The Scientist

» natural selection

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Contributors

By | January 1, 2016

Meet some of the people featured in the January 2016 issue of The Scientist.

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Computer Science Pioneer Dies

By | August 21, 2015

John Henry Holland, who developed genetic algorithms, has passed away. He was 86.

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Adapting to Arsenic

By | June 1, 2015

Andean communities may have evolved the ability to metabolize arsenic, a trait that could be the first documented example of a toxic substance acting as an agent of natural selection in humans.

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image: Marine Life Trending Larger

Marine Life Trending Larger

By | February 23, 2015

Ocean animals have been getting bigger over the millennia, according to an analysis of thousands of genera that have plied Earth’s seas since the Cambrian Period.

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Books on the Beagle

By | July 17, 2014

An online reconstruction makes the library from Darwin’s famed ship more accessible. 

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image: Book Excerpt from <em>The Accidental Species</em>

Book Excerpt from The Accidental Species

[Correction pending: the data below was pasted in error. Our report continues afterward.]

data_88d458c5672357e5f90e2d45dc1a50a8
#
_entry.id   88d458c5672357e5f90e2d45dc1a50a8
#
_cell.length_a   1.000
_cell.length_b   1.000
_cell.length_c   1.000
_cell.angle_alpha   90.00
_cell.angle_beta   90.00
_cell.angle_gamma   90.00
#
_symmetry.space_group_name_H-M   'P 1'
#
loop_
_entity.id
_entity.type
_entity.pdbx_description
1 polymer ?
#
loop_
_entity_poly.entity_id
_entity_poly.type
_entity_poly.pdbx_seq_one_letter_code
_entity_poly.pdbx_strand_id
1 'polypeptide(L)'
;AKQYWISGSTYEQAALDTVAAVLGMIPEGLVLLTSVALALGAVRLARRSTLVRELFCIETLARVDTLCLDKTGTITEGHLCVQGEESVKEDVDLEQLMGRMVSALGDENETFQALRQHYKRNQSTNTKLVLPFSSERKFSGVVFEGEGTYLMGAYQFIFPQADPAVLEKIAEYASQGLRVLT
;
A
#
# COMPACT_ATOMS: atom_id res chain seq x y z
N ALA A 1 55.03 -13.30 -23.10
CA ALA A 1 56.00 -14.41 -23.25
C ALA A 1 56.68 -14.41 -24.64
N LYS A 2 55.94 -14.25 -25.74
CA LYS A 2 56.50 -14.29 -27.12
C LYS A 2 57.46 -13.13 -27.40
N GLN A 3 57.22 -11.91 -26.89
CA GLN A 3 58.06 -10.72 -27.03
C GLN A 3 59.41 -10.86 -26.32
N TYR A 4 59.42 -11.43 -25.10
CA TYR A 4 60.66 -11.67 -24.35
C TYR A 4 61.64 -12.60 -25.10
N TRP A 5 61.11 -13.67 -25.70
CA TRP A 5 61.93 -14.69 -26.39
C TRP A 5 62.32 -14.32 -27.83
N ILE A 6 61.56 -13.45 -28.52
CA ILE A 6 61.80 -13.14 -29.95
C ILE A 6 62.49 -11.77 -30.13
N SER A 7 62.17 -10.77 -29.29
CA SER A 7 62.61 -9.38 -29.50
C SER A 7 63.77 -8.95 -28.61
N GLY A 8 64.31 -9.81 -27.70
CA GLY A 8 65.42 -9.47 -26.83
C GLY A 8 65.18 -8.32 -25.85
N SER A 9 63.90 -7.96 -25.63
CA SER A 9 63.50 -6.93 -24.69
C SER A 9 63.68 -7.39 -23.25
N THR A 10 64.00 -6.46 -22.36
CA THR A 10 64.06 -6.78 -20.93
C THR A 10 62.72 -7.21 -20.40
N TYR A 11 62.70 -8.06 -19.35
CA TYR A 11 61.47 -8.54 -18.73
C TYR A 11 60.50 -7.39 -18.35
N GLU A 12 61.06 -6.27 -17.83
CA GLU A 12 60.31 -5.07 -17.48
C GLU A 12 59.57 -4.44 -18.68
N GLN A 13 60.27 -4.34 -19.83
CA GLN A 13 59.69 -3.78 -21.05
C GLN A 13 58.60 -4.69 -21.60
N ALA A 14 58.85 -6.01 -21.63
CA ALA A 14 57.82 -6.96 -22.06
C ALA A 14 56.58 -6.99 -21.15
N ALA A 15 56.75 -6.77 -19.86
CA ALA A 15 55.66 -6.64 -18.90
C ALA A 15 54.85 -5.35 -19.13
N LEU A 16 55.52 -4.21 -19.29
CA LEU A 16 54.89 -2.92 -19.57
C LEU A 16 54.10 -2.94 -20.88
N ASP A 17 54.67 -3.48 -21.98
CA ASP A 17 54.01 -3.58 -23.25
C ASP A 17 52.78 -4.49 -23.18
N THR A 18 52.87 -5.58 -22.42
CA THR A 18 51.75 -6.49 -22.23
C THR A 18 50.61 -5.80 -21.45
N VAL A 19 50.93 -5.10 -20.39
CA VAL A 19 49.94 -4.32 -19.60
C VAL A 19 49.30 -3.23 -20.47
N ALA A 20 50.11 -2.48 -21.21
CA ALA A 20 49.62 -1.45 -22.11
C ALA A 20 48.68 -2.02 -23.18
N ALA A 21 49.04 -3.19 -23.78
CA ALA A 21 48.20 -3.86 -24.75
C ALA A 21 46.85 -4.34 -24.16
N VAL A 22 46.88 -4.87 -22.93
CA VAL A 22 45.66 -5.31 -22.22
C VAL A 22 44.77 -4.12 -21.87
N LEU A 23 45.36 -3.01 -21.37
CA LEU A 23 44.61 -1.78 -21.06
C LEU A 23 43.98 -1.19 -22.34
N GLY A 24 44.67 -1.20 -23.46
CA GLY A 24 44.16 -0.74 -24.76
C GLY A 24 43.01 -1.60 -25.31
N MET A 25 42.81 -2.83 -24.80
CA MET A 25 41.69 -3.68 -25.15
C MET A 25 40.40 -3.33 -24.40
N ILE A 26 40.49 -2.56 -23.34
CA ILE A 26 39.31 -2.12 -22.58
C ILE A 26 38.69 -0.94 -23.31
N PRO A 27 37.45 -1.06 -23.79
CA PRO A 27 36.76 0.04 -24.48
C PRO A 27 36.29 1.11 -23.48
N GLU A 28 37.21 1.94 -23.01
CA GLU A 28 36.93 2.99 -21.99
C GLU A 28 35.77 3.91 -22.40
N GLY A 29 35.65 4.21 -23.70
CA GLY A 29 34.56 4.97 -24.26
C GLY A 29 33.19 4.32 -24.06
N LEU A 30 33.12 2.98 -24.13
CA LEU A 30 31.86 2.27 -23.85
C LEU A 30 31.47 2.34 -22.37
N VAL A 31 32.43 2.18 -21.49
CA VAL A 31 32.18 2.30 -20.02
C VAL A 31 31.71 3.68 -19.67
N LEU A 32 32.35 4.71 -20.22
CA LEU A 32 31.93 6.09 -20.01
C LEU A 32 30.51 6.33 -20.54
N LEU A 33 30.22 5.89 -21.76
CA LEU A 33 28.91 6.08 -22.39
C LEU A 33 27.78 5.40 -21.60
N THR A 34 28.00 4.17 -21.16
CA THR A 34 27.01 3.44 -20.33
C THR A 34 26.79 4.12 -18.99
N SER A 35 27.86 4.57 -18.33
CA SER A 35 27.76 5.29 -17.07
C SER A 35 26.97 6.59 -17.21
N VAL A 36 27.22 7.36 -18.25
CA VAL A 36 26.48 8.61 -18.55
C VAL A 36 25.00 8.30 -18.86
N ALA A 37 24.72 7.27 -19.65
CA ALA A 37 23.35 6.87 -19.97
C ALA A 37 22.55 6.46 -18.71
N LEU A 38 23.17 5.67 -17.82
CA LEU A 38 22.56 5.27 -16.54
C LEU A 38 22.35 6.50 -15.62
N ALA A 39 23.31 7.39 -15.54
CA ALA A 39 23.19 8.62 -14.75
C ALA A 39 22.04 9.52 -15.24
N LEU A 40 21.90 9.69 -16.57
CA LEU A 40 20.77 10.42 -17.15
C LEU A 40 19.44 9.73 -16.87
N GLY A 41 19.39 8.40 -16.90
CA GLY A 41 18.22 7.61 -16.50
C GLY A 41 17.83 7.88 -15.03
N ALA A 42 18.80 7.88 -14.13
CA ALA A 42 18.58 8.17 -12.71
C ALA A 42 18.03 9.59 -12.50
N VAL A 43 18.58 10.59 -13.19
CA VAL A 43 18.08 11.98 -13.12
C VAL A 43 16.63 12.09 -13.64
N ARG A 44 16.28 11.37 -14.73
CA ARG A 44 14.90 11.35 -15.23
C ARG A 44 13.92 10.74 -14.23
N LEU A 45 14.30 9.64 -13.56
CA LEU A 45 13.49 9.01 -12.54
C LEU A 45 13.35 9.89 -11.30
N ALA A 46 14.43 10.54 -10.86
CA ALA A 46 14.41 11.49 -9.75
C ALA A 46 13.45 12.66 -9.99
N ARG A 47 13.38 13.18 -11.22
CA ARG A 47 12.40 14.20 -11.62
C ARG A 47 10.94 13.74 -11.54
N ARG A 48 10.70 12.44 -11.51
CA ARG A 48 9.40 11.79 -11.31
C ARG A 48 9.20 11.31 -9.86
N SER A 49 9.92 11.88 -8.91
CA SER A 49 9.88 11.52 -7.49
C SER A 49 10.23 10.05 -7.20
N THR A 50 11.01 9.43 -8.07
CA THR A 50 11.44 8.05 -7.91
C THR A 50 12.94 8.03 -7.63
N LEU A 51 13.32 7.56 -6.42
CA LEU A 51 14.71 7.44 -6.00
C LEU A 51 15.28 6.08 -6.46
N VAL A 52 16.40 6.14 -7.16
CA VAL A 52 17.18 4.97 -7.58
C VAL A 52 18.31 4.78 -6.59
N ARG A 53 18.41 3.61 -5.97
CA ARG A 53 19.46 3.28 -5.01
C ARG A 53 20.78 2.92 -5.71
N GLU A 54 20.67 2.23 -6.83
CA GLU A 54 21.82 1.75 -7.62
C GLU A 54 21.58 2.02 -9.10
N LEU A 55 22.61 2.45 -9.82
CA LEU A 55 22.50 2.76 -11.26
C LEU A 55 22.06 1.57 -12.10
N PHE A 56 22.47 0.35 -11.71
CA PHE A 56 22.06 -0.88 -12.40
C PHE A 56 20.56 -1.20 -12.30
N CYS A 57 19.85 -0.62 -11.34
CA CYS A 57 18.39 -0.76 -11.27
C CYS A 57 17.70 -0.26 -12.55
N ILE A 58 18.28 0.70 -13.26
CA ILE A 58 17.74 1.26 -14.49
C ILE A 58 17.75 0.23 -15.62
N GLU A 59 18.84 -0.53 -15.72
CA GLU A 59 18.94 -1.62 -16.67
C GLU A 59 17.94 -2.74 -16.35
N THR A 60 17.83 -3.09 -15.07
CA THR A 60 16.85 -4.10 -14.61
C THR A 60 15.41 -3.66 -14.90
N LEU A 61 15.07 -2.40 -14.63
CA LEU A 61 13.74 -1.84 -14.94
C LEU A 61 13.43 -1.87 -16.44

By | December 1, 2013

In Chapter 7, “The Way We Walk,” author Henry Gee describes the first steps taken by the ancestors of Homo sapiens.

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Standing Up for Sex

By | December 1, 2013

Humans evolved the ability to walk on two legs because it allowed them to more accurately size up prospective mates. Or did they?

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Q & A: Evolution Makes Do

By | July 14, 2013

Evolutionary biologist Andreas Wagner argues that many evolutionary innovations may have non-adaptive origins.

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Menopause Caused by Men?

By | June 17, 2013

A new hypothesis holds that women become infertile later in life because males prefer younger mates.

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image: Humans Under Pressure

Humans Under Pressure

By | April 25, 2013

Better health care in Gambian villages lead to flip-flopping selection pressures on height and weight.

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